Processing and analysis of chromatographic data

Parker, R 2012, Processing and analysis of chromatographic data, Doctor of Philosophy (PhD), Applied Sciences, RMIT University.

Document type: Thesis
Collection: Theses

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Title Processing and analysis of chromatographic data
Author(s) Parker, R
Year 2012
Abstract Data pre-processing and analysis techniques are investigated for the analysis of one- and two-dimensional chromatographic data. Pre-processing, in particular alignment, is of paramount importance when employing multivariate chemometric methods as these techniques highlight variance, or changes between samples at corresponding variables (i.e. retention times).

Principal components analysis (PCA) was employed to evaluate the effectiveness of alignment. Two methods, correlation optimised warping and icoshift were compared for the alignment of high performance liquid chromatography (HPLC) metabolite data. PCA was then employed as an exploratory technique to investigate the influence of phosphite on the secondary metabolites associated with Lupinus angustifolius roots inoculated with the pathogen, Phytophthora cinnamomi.

In a second application, HPLC with acidic potassium permanganate chemiluminescence detection was evaluated for the analysis of Australian wines from different geographic origins and vintages. Linear discriminant analysis and quadratic discriminant analysis were used to classify red and white wines according to geographic origin. In the analysis of wine vintage, partial least squares and principal components regression were compared for the modelling of sample composition with wine age.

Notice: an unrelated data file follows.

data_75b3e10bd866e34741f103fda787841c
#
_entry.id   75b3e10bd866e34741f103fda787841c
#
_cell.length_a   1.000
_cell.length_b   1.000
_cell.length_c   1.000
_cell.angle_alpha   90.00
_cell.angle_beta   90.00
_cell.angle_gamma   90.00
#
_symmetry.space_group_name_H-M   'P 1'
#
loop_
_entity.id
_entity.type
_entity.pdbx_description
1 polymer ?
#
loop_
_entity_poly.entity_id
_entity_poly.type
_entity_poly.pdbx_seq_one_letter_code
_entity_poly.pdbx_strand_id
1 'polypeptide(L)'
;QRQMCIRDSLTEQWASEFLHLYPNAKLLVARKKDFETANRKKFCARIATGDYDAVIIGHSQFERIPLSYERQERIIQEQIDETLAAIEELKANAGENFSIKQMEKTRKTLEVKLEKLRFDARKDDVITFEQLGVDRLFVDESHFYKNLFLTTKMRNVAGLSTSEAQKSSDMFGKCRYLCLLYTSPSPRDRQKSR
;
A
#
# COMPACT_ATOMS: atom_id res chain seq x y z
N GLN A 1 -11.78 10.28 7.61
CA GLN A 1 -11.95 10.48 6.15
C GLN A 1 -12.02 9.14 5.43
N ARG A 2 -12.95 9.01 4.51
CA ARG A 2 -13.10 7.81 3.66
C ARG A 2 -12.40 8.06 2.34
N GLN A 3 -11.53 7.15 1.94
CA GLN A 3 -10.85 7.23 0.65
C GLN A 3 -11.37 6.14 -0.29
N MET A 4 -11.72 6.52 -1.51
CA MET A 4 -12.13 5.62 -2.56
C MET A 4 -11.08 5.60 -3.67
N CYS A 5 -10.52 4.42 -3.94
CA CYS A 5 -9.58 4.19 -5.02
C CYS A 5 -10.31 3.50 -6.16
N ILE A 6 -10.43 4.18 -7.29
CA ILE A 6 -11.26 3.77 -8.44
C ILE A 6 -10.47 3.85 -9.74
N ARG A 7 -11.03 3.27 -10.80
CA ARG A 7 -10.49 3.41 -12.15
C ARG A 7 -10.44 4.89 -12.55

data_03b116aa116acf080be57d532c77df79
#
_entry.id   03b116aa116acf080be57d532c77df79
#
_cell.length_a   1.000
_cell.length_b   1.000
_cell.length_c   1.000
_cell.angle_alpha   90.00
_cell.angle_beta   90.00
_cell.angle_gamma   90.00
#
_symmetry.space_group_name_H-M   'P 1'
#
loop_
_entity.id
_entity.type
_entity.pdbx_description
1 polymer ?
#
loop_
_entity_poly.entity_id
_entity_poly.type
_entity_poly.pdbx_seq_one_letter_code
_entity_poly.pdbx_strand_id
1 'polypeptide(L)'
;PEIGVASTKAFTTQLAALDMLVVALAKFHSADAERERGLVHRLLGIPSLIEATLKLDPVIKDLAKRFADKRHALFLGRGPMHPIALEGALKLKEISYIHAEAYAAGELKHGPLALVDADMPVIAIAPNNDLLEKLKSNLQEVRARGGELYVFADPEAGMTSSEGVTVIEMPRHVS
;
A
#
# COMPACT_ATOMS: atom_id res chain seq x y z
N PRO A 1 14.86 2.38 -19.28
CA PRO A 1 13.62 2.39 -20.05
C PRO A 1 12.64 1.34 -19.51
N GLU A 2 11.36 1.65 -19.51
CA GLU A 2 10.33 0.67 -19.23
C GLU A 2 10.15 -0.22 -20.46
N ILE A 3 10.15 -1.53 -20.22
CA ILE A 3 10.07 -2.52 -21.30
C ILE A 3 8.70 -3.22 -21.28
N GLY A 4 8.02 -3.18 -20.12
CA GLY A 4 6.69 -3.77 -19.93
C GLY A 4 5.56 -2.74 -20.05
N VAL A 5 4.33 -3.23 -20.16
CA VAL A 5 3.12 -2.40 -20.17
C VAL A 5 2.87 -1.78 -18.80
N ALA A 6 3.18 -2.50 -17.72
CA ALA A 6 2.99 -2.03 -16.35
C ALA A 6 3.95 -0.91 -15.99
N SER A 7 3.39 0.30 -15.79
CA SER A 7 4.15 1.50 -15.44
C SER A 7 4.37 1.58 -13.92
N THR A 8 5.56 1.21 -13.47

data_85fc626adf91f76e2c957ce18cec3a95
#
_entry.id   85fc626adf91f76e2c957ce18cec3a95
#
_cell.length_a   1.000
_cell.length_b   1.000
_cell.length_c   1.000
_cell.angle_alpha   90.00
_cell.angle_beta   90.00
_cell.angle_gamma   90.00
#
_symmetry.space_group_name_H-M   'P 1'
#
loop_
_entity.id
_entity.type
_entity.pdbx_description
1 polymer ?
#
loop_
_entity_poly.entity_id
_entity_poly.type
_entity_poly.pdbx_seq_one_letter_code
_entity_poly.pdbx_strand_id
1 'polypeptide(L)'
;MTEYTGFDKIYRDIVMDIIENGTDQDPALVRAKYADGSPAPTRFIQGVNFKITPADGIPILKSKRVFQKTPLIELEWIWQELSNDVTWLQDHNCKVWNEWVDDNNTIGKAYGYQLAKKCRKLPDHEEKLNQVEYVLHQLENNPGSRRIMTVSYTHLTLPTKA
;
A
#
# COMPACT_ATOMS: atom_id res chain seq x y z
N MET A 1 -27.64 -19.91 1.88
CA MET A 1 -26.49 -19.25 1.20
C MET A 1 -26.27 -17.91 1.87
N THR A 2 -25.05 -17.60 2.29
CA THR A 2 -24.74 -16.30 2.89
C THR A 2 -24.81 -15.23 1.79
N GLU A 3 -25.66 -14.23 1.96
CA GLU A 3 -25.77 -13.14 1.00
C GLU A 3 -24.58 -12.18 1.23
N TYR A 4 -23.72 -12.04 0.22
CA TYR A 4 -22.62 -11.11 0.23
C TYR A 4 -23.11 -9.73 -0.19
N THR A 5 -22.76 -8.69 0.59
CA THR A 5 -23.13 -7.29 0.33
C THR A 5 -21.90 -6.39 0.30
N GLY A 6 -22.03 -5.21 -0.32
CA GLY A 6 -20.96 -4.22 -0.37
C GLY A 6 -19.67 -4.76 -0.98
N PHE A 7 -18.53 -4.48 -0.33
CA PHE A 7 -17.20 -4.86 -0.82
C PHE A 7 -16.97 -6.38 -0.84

Finally, software was developed for quality control (QC) of flavours and fragrances using comprehensive two-dimensional gas chromatography (GC×GC). The software aims to automatically align and compare a sample chromatogram to a reference chromatogram. A simple method of partitioning the two-dimensional pattern space was employed to select reference control points. Corresponding control points in a sample chromatogram were identified using a triangle-pattern matching algorithm. The reference and sample control points were then used to calculate the translation, scaling and rotation operations for an affine transform, which is applied to the complete sample peak list in order to align reference and sample peaks. Comparison of reference and sample chromatograms was achieved through the use of fuzzy logic.

It is concluded that the pre-processing and chemometric methods investigated here are valuable tools for the analysis of chromatographic data. The developed GC×GC software was successfully employed to analyse real flavour samples for QC purposes.
Degree Doctor of Philosophy (PhD)
Institution RMIT University
School, Department or Centre Applied Sciences
Keyword(s) Chemometrics
exploratory data analysis
chromatogram comparison
quality control
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Created: Thu, 03 Jan 2013, 14:32:53 EST by Brett Fenton
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